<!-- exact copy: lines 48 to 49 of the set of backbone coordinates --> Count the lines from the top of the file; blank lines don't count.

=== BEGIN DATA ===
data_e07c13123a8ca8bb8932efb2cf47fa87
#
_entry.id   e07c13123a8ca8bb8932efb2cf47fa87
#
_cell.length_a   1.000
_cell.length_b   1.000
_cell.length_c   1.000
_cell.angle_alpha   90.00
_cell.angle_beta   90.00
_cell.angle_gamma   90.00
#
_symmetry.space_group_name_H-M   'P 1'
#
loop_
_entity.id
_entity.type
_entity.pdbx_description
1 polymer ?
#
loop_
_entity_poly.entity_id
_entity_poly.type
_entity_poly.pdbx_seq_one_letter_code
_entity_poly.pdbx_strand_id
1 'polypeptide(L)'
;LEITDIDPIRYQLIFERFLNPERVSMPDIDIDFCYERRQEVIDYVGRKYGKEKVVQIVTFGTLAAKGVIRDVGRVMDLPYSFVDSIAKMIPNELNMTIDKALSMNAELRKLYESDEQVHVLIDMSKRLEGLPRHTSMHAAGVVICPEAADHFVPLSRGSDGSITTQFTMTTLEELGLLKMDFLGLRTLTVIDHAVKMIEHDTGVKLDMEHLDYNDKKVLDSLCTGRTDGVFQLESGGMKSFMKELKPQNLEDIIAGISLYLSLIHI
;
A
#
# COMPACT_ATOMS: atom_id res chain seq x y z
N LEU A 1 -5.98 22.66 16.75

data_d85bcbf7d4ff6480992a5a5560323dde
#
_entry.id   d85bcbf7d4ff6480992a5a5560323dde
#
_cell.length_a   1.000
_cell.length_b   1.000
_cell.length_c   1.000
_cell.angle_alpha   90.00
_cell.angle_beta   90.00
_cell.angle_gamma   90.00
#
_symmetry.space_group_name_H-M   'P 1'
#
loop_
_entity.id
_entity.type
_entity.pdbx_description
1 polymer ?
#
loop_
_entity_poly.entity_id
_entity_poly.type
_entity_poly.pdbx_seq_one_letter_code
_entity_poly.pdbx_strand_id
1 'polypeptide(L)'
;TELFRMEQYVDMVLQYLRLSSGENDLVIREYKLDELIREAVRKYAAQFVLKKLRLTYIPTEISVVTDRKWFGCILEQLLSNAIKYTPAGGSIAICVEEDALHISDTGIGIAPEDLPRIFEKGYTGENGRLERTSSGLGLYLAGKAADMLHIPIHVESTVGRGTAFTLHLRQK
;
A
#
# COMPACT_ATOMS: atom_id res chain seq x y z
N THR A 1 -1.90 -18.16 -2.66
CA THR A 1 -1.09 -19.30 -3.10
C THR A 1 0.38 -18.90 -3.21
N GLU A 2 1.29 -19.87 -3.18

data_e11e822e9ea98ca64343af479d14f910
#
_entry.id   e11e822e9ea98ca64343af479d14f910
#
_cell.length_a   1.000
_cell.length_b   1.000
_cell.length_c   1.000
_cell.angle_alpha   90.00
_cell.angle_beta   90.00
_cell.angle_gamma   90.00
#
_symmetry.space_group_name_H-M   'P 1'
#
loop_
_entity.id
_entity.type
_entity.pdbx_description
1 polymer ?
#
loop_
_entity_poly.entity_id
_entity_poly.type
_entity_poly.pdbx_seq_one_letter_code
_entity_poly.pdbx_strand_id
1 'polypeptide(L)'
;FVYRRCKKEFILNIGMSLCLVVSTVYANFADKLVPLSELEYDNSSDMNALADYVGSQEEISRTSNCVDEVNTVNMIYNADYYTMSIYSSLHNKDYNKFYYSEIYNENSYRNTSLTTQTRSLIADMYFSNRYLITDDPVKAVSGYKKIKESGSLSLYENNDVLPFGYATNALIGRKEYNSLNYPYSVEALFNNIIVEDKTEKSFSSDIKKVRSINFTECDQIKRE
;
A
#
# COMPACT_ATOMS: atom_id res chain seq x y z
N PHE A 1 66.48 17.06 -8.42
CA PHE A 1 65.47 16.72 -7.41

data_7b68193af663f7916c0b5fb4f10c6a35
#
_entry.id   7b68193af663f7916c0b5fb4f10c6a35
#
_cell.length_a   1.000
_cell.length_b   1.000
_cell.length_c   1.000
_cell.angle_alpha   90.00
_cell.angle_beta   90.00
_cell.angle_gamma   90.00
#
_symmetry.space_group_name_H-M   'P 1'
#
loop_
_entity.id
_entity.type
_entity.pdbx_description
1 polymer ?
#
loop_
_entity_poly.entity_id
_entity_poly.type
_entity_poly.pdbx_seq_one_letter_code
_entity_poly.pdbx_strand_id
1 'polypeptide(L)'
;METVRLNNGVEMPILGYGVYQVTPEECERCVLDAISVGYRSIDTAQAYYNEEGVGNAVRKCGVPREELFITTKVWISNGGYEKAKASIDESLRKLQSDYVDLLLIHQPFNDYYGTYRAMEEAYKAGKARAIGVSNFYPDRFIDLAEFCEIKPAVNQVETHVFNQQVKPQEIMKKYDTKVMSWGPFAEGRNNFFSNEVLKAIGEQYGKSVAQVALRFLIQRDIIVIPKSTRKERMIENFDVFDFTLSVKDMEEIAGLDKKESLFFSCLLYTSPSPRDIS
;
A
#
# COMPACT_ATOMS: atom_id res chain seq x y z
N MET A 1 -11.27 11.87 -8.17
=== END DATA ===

_entity.pdbx_description
1 polymer ?